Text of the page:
7 effective ways to stop workplace stress
Workplace stress is one of the leading causes of low productivity and “sick days”. We’ve all struggled with it in some capacity, but it’s not unavoidable. These are a few tips and tricks our office and employees have discovered, which help combat some of that stress we feel building up throughout the week.
1. Give the coffee machine a break:
This seems counterintuitive. I’m not suggesting you give up caffeine. I’d lose my job too. But there are other sources that promote a less jittery energy. Coffee can cause symptoms similar to that of anxiety and make you feel less in control. Matcha green tea is a great alternative. Those who have made the switch claim to feel less ‘on edge’ and more neutrally focused. If you’re a manager, try offering this as an alternative for your team.
2. Get better with time management:
The biggest probable cause of stress and anxiety for me is feeling like I don’t have enough hours in the day. In reality, I have 16 hours in a work day, which is plenty for what I want to get done. My own time management determines how stressed I’ll be feeling during those 16 hours. Being honest about your distractions and what kind of schedule you work best on can make a huge difference in the amount of stress you experience.
3. Plan regular breaks:
This is the best way I’ve found to combat both distractions and feeling overwhelmed. We tend to have two modes: working until we burnout or getting distracted every five minutes. Both are far from ideal. To find a happy medium, force yourself to take a break every 25 minutes or so, for just five minutes. Allow yourself to do all the things you would to distract yourself, then get back to it. You’ll find yourself better focused and not burnt out at the end of your day.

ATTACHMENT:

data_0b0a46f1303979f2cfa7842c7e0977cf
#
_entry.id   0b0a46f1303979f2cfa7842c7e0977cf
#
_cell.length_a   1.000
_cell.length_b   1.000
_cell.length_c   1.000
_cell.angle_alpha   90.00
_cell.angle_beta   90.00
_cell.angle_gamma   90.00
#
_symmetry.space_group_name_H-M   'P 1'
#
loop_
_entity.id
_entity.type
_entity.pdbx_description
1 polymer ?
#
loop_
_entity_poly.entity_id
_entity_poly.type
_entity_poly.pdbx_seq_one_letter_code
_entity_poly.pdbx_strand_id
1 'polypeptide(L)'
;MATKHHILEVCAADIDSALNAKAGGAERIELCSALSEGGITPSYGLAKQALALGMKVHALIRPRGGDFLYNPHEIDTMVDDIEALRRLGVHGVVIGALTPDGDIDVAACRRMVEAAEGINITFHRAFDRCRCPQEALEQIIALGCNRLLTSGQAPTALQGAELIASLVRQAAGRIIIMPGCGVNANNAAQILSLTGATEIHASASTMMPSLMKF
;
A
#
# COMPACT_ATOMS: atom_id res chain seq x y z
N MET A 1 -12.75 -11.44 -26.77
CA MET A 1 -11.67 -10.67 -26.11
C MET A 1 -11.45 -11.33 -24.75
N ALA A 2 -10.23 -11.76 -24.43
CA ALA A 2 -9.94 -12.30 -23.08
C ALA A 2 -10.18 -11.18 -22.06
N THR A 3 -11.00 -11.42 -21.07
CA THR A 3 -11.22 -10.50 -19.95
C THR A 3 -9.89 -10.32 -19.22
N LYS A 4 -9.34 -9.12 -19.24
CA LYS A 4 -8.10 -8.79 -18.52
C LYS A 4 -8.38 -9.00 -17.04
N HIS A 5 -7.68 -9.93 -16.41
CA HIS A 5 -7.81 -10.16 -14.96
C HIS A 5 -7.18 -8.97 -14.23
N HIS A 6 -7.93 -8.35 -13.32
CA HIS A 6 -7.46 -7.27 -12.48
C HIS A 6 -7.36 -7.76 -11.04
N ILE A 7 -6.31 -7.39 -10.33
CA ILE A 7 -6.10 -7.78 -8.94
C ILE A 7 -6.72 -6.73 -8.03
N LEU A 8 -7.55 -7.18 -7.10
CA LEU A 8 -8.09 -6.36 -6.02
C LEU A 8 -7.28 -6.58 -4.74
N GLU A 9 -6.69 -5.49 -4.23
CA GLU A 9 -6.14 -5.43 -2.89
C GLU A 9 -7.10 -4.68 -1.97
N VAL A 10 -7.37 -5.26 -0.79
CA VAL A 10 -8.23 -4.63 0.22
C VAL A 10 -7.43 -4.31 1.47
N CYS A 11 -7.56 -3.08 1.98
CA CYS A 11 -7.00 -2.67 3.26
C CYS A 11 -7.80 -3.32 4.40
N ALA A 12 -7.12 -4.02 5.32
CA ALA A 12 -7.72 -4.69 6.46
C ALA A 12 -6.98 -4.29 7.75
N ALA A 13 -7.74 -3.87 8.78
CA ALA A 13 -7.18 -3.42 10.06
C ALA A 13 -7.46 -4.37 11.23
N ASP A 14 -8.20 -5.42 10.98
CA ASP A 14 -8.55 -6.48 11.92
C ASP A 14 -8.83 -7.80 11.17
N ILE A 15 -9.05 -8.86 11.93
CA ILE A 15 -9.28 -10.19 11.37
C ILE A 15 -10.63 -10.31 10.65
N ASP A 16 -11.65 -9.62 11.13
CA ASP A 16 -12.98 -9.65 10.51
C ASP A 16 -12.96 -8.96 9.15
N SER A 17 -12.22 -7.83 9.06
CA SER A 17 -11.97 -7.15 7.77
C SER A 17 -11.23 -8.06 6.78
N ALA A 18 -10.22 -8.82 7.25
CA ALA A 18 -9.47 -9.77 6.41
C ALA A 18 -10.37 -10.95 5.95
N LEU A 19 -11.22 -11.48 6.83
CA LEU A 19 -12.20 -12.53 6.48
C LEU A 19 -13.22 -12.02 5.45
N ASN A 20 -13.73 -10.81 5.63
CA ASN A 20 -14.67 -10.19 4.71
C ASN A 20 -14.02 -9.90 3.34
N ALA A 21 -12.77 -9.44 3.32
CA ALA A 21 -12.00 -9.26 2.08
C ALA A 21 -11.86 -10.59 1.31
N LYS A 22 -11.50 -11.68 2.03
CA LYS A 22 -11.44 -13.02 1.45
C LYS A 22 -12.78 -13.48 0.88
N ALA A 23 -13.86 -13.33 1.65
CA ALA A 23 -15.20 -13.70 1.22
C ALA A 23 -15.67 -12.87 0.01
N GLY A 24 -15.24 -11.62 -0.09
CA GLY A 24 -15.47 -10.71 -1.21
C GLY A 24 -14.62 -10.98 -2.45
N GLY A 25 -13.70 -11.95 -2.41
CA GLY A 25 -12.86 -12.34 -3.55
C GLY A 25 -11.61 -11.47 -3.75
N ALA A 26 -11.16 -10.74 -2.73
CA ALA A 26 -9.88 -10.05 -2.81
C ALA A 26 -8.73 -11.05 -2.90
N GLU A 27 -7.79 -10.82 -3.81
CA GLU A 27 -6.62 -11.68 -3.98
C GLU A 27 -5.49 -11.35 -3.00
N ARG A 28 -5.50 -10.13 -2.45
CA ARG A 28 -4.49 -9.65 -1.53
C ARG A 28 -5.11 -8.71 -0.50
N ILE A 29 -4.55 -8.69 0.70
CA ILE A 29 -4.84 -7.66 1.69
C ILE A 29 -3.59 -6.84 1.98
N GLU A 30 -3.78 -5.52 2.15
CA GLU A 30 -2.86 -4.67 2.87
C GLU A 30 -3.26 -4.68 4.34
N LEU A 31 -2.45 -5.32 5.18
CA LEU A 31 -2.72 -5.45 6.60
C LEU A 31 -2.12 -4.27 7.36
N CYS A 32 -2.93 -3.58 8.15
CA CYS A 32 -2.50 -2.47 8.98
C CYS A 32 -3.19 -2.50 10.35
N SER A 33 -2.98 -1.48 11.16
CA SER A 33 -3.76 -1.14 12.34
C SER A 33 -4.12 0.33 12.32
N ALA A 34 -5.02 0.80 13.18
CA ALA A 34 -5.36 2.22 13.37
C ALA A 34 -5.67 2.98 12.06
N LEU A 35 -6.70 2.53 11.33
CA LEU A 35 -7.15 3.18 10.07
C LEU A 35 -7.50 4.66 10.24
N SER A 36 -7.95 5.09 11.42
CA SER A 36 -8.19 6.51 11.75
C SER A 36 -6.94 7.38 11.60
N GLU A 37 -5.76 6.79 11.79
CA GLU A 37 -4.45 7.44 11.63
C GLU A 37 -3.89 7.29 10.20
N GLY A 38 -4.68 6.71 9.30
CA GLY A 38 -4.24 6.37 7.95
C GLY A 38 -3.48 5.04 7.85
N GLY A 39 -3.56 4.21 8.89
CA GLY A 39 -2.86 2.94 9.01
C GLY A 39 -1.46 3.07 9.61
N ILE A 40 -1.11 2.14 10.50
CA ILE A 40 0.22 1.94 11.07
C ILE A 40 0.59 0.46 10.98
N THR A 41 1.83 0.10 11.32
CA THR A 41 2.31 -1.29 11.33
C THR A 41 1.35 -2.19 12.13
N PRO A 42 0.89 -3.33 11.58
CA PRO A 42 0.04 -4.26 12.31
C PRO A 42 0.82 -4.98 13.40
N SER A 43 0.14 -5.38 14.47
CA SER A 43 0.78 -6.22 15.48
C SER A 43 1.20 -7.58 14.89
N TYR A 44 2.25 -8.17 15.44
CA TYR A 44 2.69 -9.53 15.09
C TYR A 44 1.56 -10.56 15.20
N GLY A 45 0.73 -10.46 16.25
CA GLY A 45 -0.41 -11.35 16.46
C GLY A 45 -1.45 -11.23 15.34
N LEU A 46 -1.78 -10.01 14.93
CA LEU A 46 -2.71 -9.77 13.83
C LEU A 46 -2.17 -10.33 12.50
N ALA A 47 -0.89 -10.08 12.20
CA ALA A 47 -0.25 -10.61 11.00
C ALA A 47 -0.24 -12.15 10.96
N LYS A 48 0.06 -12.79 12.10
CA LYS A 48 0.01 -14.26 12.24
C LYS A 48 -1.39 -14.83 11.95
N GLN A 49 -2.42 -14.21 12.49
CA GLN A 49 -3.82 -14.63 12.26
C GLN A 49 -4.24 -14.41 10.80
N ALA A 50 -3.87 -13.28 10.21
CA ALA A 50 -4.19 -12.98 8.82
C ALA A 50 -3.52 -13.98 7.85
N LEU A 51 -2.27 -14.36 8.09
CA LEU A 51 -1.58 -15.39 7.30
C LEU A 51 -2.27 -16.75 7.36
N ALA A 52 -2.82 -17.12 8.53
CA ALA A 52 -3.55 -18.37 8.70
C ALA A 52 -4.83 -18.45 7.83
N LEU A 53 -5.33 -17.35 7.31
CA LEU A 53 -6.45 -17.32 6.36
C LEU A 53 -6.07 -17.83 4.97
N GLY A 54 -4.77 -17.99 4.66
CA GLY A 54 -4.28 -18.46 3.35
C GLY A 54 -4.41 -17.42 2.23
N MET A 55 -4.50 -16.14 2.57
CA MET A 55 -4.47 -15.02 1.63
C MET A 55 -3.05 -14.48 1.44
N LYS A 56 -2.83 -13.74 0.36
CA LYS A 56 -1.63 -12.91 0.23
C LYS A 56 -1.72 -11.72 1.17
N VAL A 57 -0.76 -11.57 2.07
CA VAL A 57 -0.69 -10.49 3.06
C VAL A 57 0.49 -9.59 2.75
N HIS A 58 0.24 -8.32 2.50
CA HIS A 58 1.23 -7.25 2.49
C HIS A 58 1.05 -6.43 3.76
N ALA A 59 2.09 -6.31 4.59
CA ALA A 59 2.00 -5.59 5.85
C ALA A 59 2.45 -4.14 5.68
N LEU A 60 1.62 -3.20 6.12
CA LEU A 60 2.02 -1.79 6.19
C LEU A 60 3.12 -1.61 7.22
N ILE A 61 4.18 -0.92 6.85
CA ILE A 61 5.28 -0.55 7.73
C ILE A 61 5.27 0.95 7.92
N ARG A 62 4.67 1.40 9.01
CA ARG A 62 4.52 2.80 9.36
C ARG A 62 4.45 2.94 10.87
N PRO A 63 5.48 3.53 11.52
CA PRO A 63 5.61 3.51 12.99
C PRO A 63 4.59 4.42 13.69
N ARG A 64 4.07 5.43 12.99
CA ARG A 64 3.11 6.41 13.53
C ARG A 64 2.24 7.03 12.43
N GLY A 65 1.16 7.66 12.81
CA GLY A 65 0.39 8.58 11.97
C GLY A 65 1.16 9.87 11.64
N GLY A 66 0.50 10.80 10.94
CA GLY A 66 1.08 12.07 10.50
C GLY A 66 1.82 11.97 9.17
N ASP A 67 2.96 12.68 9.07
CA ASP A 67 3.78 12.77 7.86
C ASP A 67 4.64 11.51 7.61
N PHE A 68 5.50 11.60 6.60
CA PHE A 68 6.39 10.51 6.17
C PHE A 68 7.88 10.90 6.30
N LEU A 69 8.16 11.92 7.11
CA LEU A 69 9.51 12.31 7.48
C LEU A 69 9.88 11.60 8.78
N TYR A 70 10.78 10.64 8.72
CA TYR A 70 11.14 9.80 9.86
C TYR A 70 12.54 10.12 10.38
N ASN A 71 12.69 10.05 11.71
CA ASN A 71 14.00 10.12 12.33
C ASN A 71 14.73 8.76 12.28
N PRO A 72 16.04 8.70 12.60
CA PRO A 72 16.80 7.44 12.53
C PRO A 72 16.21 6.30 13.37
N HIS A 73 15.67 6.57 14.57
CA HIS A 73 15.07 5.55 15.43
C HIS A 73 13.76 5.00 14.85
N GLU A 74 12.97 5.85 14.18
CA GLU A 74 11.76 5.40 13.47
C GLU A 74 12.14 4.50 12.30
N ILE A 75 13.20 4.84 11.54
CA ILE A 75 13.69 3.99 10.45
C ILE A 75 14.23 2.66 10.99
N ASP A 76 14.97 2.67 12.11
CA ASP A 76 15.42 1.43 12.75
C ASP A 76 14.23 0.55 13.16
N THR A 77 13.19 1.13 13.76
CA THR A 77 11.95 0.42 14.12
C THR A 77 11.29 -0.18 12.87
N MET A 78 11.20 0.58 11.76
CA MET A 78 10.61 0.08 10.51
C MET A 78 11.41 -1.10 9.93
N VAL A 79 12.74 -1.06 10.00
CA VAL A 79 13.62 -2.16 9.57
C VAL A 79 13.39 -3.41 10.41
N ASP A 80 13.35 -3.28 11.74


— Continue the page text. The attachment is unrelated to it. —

4. Don’t over-assign/over-commit:
This is one is simple, yet we’re all still guilty of it due to our competitive mentality. If you’re a manager, don’t over-assign. Know what your employees can handle by first asking and then observing. Start slow with new employees and work up to a comfortable workload. If you’re an employee, don’t over-commit to tasks you’re not sure you can handle. Know the length tasks take you and learn to say “no” when you feel it will compromise your work quality or peace.
5. Be clear about expectations and goals:
Managers, one of the biggest sources of stress for your employees is unclear expectations. When your reaction is unpredictable, people get uneasy – to put it simply. Being clear about what you expect in even the smallest tasks can help alleviate the uncertainty that causes stress. Even when you’re clear about goals and expectations for yourself and write them down, you’re 42% more likely to accomplish them. Accomplishment always alleviates stress.
6. Have lunch out:
Any environment for too long itself can have adverse effects. Getting lunch or going out as a group can help you bond with your team members, whilst taking a break from the same scene. When coworkers feel more connected, there’s less likely to be tension and problems in the workplace. With less tension and a more personal connection, the office environment feels lighter. Even if just you take 30 minutes off, a change of scenery resets your mood.
7. Stop the email harassment:
One of the very little things I didn’t realize was such a source of stress for me was my email. Like a lot of professionals, I have about 6 accounts open on my desktop or phone that are constantly going off and reminding me of something else to worry about. Now, I just set aside two times per day to check them and turn all notifications off. Nothing that urgent would be in the digital ‘snail mail’ anyway.
These are simple tips to implement to help you feel less stressed and more in control at work. Hopefully, these technqiues will work for you like they work for me!